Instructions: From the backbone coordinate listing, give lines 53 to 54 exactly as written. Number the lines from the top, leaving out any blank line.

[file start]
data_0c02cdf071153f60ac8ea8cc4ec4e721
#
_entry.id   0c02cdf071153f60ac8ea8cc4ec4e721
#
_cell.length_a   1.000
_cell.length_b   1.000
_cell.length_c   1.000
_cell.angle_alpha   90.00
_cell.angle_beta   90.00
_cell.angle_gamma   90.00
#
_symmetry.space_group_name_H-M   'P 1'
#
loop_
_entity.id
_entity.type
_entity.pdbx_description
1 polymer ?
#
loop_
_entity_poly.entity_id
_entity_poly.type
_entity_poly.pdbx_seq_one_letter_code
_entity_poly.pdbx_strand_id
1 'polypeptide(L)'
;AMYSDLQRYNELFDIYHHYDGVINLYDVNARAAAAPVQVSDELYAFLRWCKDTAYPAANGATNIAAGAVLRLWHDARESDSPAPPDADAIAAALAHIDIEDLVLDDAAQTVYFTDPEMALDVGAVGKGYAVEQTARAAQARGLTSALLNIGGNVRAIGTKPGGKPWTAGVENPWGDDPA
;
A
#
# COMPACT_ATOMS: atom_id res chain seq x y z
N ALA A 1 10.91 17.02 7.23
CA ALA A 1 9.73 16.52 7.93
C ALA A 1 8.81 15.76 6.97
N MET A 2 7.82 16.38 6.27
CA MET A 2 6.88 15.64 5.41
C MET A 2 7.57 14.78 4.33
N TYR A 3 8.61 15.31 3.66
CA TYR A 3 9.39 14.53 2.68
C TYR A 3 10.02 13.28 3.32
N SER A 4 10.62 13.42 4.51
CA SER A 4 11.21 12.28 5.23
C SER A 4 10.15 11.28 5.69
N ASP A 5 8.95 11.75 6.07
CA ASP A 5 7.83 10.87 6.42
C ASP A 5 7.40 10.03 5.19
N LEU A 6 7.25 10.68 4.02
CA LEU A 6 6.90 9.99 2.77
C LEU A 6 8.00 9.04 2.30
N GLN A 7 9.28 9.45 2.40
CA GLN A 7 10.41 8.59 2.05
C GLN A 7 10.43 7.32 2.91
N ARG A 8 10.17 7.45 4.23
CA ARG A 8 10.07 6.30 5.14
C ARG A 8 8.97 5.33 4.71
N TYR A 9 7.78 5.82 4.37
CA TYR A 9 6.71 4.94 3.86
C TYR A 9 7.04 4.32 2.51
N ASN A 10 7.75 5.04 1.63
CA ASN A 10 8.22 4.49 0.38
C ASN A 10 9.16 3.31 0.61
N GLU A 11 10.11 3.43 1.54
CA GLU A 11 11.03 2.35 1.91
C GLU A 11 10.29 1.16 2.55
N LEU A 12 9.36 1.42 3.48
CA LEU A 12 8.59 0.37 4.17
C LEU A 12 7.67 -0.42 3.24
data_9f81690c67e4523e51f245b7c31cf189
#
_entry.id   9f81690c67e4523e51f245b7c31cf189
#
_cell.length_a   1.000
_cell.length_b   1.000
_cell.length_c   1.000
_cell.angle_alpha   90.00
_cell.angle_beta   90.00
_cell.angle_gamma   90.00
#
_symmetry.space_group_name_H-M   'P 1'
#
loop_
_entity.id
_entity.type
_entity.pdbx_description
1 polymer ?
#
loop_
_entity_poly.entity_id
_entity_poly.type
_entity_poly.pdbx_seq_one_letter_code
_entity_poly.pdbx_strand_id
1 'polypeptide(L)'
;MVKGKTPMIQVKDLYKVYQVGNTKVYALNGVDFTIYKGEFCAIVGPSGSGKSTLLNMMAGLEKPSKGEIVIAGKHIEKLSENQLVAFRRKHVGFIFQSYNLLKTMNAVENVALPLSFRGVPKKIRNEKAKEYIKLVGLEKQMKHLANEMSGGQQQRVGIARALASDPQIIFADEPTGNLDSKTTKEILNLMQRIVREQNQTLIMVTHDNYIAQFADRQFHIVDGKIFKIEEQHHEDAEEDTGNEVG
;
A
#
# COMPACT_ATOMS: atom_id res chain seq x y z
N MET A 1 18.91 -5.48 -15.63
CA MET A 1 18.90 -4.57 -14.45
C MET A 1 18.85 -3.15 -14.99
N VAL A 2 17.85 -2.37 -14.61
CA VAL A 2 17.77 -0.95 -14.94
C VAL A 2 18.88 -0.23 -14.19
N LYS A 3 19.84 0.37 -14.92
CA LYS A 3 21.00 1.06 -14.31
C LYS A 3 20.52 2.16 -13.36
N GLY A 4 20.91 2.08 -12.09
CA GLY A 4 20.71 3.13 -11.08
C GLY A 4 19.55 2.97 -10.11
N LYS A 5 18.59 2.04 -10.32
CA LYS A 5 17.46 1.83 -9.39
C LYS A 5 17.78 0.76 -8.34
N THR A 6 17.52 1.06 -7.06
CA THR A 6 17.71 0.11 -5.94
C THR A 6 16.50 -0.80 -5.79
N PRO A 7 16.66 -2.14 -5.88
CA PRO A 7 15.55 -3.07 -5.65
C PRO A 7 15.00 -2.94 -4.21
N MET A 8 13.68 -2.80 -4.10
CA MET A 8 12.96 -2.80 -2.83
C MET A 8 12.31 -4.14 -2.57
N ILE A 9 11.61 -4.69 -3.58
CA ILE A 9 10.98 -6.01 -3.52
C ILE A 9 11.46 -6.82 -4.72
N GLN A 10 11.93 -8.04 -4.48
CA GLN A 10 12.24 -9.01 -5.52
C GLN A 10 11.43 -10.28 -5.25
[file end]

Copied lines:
CA ARG A 8 10.07 6.30 5.14
C ARG A 8 8.97 5.33 4.71